18 U.S.C. § 1836(b)(3)(A).
Monetary relief includes damages for the actual loss incurred, unjust enrichment, royalties, exemplary damages, and reasonable attorney’s fees in appropriate cases:
(i) (I) damages for actual loss caused by the misappropriation of the trade secret; and
(II) damages for any unjust enrichment caused by the misappropriation of the trade secret that is not addressed in computing damages for actual loss; or
(ii) in lieu of damages measured by any other methods, the damages caused by the misappropriation measured by imposition of liability for a reasonable royalty for the misappropriator’s unauthorized disclosure or use of the trade secret;
(C) if the trade secret is willfully and maliciously misappropriated, award exemplary damages in an amount not more than 2 times the amount of the damages awarded under subparagraph (B); and
(D) if a claim of the misappropriation is made in bad faith, which may be established by circumstantial evidence, a motion to terminate an injunction is made or opposed in bad faith, or the trade secret was willfully and maliciously misappropriated, award reasonable attorney’s fees to the prevailing party.
18 U.S.C. §§ 1836(b)(3)(B)-(D).
Perhaps the most controversial aspect of the new law is its civil seizure provision. This provision empowers a court on either a contested or ex parte basis to issue an order seizing property “necessary to prevent the propagation or dissemination of the trade secret that is the subject of the action.” 18 U.S.C. § 1836(b)(2)(A)(i). As can be expected, there are a number of requirements that must be fulfilled before a court can issue a seizure order, which are listed in 18 U.S.C. § 1836(b)(2)(A)(ii). A party seeking a seizure order must establish things such as that immediate and irreparable injury will occur without the order, that the balance of harms favors the applicant, that it is likely to succeed on the merits, that without such an order, evidence will be destroyed, and that it has not publicized its efforts to request seizure.
If the court grants the request to issue a seizure order, the court will take custody of the seized materials and is to take steps to preserve their confidentiality. 18 U.S.C. § 1836(b)(2)(D). Also, the requesting party must provide adequate security to the court in case the court later determines that the seizure was wrongful or excessive. 18 U.S.C. § 1836(b)(2)(B)(vi).
Interestingly, one of the trade offs to obtaining a seizure order is that the requesting party is not allowed to publicize its request, the granting of the request, or that anything has been seized. 18 U.S.C. § 1836(b)(2)(C). Therefore, companies that wish to proceed with a seizure request need to be careful about not publicizing these efforts.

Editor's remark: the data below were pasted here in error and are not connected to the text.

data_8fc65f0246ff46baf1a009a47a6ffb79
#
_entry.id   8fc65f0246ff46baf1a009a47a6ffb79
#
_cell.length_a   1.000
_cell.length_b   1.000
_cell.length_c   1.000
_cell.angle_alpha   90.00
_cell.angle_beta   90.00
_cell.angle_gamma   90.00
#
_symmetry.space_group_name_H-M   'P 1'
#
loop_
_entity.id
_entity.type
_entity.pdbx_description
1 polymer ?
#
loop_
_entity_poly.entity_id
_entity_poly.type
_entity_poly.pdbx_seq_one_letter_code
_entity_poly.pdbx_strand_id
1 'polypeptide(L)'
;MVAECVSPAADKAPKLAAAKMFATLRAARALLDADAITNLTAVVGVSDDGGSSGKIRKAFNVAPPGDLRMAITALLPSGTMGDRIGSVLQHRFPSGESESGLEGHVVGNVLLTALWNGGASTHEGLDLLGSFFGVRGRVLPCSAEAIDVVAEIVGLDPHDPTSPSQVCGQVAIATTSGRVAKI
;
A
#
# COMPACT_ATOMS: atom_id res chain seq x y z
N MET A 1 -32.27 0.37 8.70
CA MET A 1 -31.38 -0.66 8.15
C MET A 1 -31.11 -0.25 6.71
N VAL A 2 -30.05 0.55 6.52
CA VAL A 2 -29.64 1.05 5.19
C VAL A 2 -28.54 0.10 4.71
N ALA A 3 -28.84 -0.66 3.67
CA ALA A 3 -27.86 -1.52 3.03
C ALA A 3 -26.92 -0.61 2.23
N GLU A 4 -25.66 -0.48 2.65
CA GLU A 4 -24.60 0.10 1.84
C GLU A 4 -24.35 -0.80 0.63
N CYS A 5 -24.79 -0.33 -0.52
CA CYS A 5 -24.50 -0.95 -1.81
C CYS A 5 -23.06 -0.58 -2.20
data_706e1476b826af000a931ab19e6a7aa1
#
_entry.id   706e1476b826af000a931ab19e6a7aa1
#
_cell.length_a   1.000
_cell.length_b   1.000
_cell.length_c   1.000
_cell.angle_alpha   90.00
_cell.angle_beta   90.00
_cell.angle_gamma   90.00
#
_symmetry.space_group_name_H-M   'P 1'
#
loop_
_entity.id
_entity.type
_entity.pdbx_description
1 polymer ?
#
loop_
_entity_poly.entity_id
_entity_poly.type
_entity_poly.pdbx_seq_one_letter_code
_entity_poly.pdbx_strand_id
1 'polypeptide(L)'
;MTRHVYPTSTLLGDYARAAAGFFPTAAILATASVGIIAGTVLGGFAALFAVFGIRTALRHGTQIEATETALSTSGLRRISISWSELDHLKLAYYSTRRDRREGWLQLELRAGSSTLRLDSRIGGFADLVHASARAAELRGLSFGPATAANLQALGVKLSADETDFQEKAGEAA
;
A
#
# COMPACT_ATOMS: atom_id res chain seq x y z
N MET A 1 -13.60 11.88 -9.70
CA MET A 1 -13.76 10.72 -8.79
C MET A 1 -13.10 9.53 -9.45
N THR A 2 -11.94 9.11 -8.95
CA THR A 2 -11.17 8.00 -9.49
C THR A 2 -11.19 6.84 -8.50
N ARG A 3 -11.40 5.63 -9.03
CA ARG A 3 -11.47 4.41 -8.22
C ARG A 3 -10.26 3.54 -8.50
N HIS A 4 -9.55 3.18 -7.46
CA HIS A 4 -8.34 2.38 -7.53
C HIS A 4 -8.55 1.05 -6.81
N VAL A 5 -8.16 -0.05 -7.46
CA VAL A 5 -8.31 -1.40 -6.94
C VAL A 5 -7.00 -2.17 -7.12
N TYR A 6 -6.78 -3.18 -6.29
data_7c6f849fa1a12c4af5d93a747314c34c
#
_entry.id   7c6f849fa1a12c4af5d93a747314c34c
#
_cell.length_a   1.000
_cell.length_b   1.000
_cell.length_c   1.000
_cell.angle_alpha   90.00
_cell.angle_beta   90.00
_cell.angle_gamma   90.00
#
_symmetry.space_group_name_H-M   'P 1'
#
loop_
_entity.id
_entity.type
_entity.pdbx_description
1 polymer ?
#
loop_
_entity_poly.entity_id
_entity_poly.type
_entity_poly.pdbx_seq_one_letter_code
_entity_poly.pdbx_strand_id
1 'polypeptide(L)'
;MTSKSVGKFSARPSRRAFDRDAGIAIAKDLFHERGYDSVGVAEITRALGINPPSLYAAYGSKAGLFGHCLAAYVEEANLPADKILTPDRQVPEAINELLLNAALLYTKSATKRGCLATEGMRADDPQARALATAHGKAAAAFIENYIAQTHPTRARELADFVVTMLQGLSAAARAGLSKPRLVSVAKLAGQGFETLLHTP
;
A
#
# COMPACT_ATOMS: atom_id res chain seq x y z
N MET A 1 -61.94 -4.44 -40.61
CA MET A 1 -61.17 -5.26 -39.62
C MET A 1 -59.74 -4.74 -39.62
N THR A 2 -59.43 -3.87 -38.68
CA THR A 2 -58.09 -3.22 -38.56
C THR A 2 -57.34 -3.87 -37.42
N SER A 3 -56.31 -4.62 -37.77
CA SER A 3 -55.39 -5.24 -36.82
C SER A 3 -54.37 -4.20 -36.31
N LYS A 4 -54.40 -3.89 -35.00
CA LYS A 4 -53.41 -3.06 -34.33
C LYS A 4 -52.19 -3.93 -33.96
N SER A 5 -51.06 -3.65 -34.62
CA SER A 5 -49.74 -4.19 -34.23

Once seizure has occurred, the court is to set a hearing with both parties to determine whether the seizure was proper and whether to maintain, modify, or dissolve the order. 18 U.S.C. § 1836(b)(2)(F).
The DTSA provides some protections to a party whose property has been wrongfully seized and who suffered damages as a result. Such an aggrieved party can bring a cause of action for wrongful seizure similar to that provided under the Trademark Act of 1946 (15 U.S.C. § 1116(d)(11)). 18 U.S.C. § 1836(b)(2)(G).
Whistleblowers and Retaliation Lawsuits
Finally, the DTSA provides protections to employees who may disclose trade secrets to a federal, state, or local governmental body in order to report a suspected violation of the law. 18 U.S.C. § 1833(b).
Such a whistleblower cannot be held criminally or civilly liable under any federal or state trade secret law. 18 U.S.C. § 1833(b)(1). If an employee suspects that his or her employer has retaliated against him or her for disclosing such information, the law provides that the employee can disclose the trade secret to his or her attorney and use the trade secret during legal proceedings involving a claim of retaliation, provided that appropriate protections are put into place to minimize or prevent further dissemination of the trade secret (such as protective orders and filing under seal). 18 U.S.C. § 1833(b)(2).
The law further provides that employers must give their employees notice of this whistleblower immunity in any contract or agreement that governs the use of trade secrets or confidential information. 18 U.S.C. § 1833(b)(3)(A). If an employer fails to do so, it is precluded from obtaining exemplary damages or attorney’s fees in the action. 18 U.S.C. § 1833(b)(3)(C). So, this notice provision is an important one that companies will need to quickly disseminate to their relevant employees if they hope to be able to obtain these enhanced damages.
Location of Statutory Changes
Procedurally, Congress primarily amended the Economic Espionage Act of 1996 (18 U.S.C. §§ 1831 et al.) to create provisions dealing with the misappropriation of trade secrets. Therefore, the DTSA provisions will be found in 18 U.S.C. §§ 1832, 1833, 1835, 1836, 1838, and 1839, but they are also found in 18 U.S.C. § 1961(1), which adds theft of trade secrets as a RICO predicate act.
As this review makes clear, there are a number of new provisions in the DTSA to be aware of. While this review did not address every facet of the new law, it is a useful starting point for those who want to understand the broad scope of the new law and its potential ramifications.
Attorneys Henry Sneath, Kelly Williams, and other Houston Harbaugh attorneys have experience representing and advising clients about their business secrets and have litigated these issues in Courts throughout the country. Henry Sneath is an Adjunct Professor of Law at the Duquesne University School of Law on Trade Secret Law and the Law of Unfair Competition in business. In addition, the firm has co-authored the Pennsylvania section of DRI’s compendium on trade secrets and other articles on trade secret law.
The Pittsburgh attorneys at Houston Harbaugh, P.C. can help guide clients in evaluating the appropriate means to protect their proprietary information and maintain its secrecy.